Horniman's School. Designed by Michael Manser 1972. The school on a steep hillside away from the road. It is clad in russet ribbed plastic sheets, and visible through small white cones.
27 Small, front garden with shrubs making a tapestry of green. Back garden with emphasis on colour using perennials, roses and shrubs.

London Road
The road and its extension in Lordship Lane is the only road going along the col created by the drainage basin of the Effra tributaries between the two sets of hills.
Horniman Museum. Built by Harrison Townsend for the tea merchant Frederick Horniman in 1901. On the front is a Greater London Council blue plaque: The Horniman Museum & Gardens were given to the people of London in 1901 by Frederick John Horniman who lived near the site'. Horniman was a collector of natural history, music, and ethnography. He was the son of John Horniman, who first sold tea in packets. He moved here in 1860 and in 1888 to Surrey House, where his collection was on view to the public. He later moved to Surrey Mount using Surrey House for the collection. In 1898 he commissioned Harrison Townsend to create the museum, which in 1901 was donated to the London County Council. It has a stone clock tower and original barrel-vaulted halls. Under a gable is the inscription The Horniman Museum', below it a mosaic by Anning Bell, called 'Humanity in the House of Circumstance and a representation of experiences of birth and death. Dedication panel by Pomeroy. There is an extension of 1911 and the Emslie Horniman Gallery. The original entrance is accessed by a grand staircase, with a bronze bow originally a fountain, by Rollins and a foundation stone of 1898. The 'Horniman 2001' scheme, designed by Allies & Morrison, sited a new main entrance giving access from the Gardens.  Was originally into houses and built a personal invitation only open to the public in 1890 garden opens in 1895. The Museum North and South poles in 1898's the exhibition hall in Westport in 1934 funded by Haldeman's son LCC education Centre 1869.  Surrey Mount house destroyed informing 1913 nine
Pelican Coade stone for the Pelican Life Insurance Office. Now in the Museum of London.
Education Centre, a small building of 1969; replaced by a new building designed by A H Morrison as part of 'Horniman 2001'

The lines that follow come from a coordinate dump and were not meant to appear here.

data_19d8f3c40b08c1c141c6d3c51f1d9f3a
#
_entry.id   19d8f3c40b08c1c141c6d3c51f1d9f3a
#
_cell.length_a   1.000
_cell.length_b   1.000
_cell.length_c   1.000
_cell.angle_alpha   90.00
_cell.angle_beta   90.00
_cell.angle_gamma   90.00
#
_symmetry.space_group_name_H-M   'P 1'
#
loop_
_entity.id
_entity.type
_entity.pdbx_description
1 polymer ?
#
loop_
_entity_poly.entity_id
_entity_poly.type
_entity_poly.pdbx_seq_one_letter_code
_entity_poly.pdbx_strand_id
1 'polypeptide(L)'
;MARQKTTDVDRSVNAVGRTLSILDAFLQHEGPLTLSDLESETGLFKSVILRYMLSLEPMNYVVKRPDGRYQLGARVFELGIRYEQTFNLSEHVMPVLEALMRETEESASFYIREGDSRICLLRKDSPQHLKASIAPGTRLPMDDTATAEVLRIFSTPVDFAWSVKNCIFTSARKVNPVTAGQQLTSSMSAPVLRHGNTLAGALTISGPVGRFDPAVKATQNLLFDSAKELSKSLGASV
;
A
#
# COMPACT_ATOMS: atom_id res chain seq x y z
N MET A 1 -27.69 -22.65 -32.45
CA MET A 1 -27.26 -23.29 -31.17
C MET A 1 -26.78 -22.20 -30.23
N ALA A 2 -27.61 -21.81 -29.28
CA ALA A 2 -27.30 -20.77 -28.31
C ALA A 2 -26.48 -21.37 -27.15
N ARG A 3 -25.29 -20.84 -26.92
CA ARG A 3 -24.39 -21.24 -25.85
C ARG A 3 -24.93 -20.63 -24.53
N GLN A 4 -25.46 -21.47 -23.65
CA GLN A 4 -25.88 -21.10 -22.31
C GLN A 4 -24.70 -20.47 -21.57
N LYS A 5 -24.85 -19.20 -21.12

CUE (Centre for Understanding the Environment) reached by a bridge over a pond. Designed by Jonathan Hines of Architype 1995; it is planned as an auditorium and exhibition area. It is clad in Douglas fir, internally in pine. It has a living roof of grass and project nine ventilation columns. The roof is irrigated by a solar-powered pump. There are two sundials - On the ceiling is the Ceiling by Ray Ashley and John Moir; where light from the sun is reflected from a small hole producing a small spot of light on the ceiling, which moves with the sun indicating solar time. On the bridge is the Butterfly Sundial by Frivvin Ruell
Totem pole, with the inscription: ‘this Indian totem pole was carved by Nathan Jackson of Alaska for the America Festival of 1985 and erected by the Greater London Council 1985'
The Horniman Conservatory. A fully glazed conservatory built in 1894 for Frederick Horniman at Coombe Cliff, Croydon and moved to this site in 1988. The white painted ironwork is by Macfarlane & Co, Saracen Foundry, Glasgow. In the south wall is stained glass sundial, designed by Roselyn Loftin 1994.
Drinking fountain. Black pillar with push button water supply.1995.
Horse trough on the corner with Sydenham Hill. In memory of Mrs. Prescott of Somerville Halifax. Gone.
Across the road from the museum children's playground on the side of the plague pit.. Perhaps

Lordship Lane
549 important listed building, in a derelict state. Built in 1873 by Charles Drake of the Patent Concrete Building Company. In 1867 Charles Drake had patented his own method for building with concrete using sheet iron panels instead of timber shuttering. The house is a rare example of a 19th concrete house -there is no other known property of this type. Southwark Council has refused permission for it to be demolished and wants it restored.
Bews Corner - old name for the pub site.
522 The Harvester. Grove Tavern There has been a pub here for nearly 300 years – and the pub was once called the Green Man. – when the innkeeper was John Cox, after whom Cox’s walk named. It was the site of Dulwich Wells and water from a well in the garden was thought to be medicinal – to cure apoplexy, falling sickness, palsy, dizziness and head ache. Later the inn was converted by Dr Glennie into a school for young gentlemen whose most famous pupil was the poet Lord Byron, who spent two years here while a London specialist treated his clubfoot. Was also called Lordship Tavern. It is on the site of Bew Corner where a sulphur spring found. The Ambrook River flows from the golf course to here and is joined by streams from East Dulwich and from Forest Hill and then goes towards Dulwich Park.